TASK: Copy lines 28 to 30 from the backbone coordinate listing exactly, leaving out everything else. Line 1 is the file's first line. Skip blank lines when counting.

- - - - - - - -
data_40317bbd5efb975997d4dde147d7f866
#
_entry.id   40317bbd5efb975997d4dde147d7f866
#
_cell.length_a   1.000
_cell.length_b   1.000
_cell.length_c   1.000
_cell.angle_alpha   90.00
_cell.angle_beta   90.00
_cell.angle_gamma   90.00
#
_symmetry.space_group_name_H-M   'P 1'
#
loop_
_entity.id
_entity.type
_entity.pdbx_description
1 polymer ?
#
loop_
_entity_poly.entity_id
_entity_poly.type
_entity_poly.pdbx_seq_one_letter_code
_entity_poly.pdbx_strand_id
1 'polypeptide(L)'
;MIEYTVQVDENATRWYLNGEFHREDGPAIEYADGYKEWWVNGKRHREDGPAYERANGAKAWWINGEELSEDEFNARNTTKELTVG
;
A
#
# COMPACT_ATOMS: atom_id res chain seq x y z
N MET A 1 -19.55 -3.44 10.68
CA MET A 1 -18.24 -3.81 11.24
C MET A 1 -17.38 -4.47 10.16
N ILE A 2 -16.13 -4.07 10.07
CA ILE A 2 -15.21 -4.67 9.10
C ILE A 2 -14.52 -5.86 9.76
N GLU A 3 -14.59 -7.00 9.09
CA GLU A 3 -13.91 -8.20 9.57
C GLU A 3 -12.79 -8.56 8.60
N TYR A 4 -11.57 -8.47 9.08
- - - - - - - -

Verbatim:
A
#
# COMPACT_ATOMS: atom_id res chain seq x y z